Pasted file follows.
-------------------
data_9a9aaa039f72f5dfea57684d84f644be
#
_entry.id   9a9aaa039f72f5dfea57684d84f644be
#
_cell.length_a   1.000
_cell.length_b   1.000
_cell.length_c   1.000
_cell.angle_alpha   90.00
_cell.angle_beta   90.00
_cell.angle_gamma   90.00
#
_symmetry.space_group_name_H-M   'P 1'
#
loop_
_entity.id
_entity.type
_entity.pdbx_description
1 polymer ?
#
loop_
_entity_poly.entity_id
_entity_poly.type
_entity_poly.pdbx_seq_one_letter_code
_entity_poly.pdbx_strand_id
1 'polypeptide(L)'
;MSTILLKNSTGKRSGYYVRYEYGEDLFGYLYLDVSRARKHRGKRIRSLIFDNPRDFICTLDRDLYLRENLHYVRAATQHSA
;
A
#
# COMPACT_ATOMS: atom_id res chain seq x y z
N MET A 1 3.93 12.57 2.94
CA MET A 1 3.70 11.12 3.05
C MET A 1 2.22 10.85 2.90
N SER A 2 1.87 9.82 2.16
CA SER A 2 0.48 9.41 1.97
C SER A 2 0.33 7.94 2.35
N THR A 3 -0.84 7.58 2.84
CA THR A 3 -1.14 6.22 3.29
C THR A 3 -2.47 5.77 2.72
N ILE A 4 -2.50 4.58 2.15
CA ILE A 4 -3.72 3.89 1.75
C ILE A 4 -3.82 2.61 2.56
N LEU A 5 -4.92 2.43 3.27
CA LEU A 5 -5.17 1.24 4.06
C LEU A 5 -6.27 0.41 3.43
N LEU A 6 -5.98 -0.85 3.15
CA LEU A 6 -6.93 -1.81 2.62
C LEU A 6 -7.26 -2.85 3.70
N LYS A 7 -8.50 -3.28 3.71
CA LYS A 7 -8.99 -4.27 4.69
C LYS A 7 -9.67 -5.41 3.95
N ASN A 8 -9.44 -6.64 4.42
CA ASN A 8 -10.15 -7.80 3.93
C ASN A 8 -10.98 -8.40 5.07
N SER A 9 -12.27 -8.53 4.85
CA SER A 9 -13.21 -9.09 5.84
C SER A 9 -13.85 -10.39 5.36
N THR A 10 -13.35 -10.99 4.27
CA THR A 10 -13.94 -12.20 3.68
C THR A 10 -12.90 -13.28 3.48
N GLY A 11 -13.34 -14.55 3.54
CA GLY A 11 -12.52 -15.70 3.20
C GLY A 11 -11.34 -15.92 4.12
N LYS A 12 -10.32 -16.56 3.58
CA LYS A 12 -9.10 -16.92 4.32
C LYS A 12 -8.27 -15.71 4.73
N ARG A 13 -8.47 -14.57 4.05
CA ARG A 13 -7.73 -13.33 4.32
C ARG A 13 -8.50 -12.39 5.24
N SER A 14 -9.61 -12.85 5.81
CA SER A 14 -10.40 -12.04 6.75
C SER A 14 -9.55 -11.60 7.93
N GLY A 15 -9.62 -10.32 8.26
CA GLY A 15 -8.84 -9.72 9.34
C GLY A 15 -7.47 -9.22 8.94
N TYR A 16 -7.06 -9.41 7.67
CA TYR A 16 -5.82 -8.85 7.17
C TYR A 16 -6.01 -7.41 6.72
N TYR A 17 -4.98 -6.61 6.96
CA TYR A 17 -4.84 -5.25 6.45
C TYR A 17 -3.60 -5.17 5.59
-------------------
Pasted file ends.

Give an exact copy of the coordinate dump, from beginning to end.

data_9a9aaa039f72f5dfea57684d84f644be
#
_entry.id   9a9aaa039f72f5dfea57684d84f644be
#
_cell.length_a   1.000
_cell.length_b   1.000
_cell.length_c   1.000
_cell.angle_alpha   90.00
_cell.angle_beta   90.00
_cell.angle_gamma   90.00
#
_symmetry.space_group_name_H-M   'P 1'
#
loop_
_entity.id
_entity.type
_entity.pdbx_description
1 polymer ?
#
loop_
_entity_poly.entity_id
_entity_poly.type
_entity_poly.pdbx_seq_one_letter_code
_entity_poly.pdbx_strand_id
1 'polypeptide(L)'
;MSTILLKNSTGKRSGYYVRYEYGEDLFGYLYLDVSRARKHRGKRIRSLIFDNPRDFICTLDRDLYLRENLHYVRAATQHSA
;
A
#
# COMPACT_ATOMS: atom_id res chain seq x y z
N MET A 1 3.93 12.57 2.94
CA MET A 1 3.70 11.12 3.05
C MET A 1 2.22 10.85 2.90
N SER A 2 1.87 9.82 2.16
CA SER A 2 0.48 9.41 1.97
C SER A 2 0.33 7.94 2.35
N THR A 3 -0.84 7.58 2.84
CA THR A 3 -1.14 6.22 3.29
C THR A 3 -2.47 5.77 2.72
N ILE A 4 -2.50 4.58 2.15
CA ILE A 4 -3.72 3.89 1.75
C ILE A 4 -3.82 2.61 2.56
N LEU A 5 -4.92 2.43 3.27
CA LEU A 5 -5.17 1.24 4.06
C LEU A 5 -6.27 0.41 3.43
N LEU A 6 -5.98 -0.85 3.15
CA LEU A 6 -6.93 -1.81 2.62
C LEU A 6 -7.26 -2.85 3.70
N LYS A 7 -8.50 -3.28 3.71
CA LYS A 7 -8.99 -4.27 4.69
C LYS A 7 -9.67 -5.41 3.95
N ASN A 8 -9.44 -6.64 4.42
CA ASN A 8 -10.15 -7.80 3.93
C ASN A 8 -10.98 -8.40 5.07
N SER A 9 -12.27 -8.53 4.85
CA SER A 9 -13.21 -9.09 5.84
C SER A 9 -13.85 -10.39 5.36
N THR A 10 -13.35 -10.99 4.27
CA THR A 10 -13.94 -12.20 3.68
C THR A 10 -12.90 -13.28 3.48
N GLY A 11 -13.34 -14.55 3.54
CA GLY A 11 -12.52 -15.70 3.20
C GLY A 11 -11.34 -15.92 4.12
N LYS A 12 -10.32 -16.56 3.58
CA LYS A 12 -9.10 -16.92 4.32
C LYS A 12 -8.27 -15.71 4.73
N ARG A 13 -8.47 -14.57 4.05
CA ARG A 13 -7.73 -13.33 4.32
C ARG A 13 -8.50 -12.39 5.24
N SER A 14 -9.61 -12.85 5.81
CA SER A 14 -10.40 -12.04 6.75
C SER A 14 -9.55 -11.60 7.93
N GLY A 15 -9.62 -10.32 8.26
CA GLY A 15 -8.84 -9.72 9.34
C GLY A 15 -7.47 -9.22 8.94
N TYR A 16 -7.06 -9.41 7.67
CA TYR A 16 -5.82 -8.85 7.17
C TYR A 16 -6.01 -7.41 6.72
N TYR A 17 -4.98 -6.61 6.96
CA TYR A 17 -4.84 -5.25 6.45
C TYR A 17 -3.60 -5.17 5.59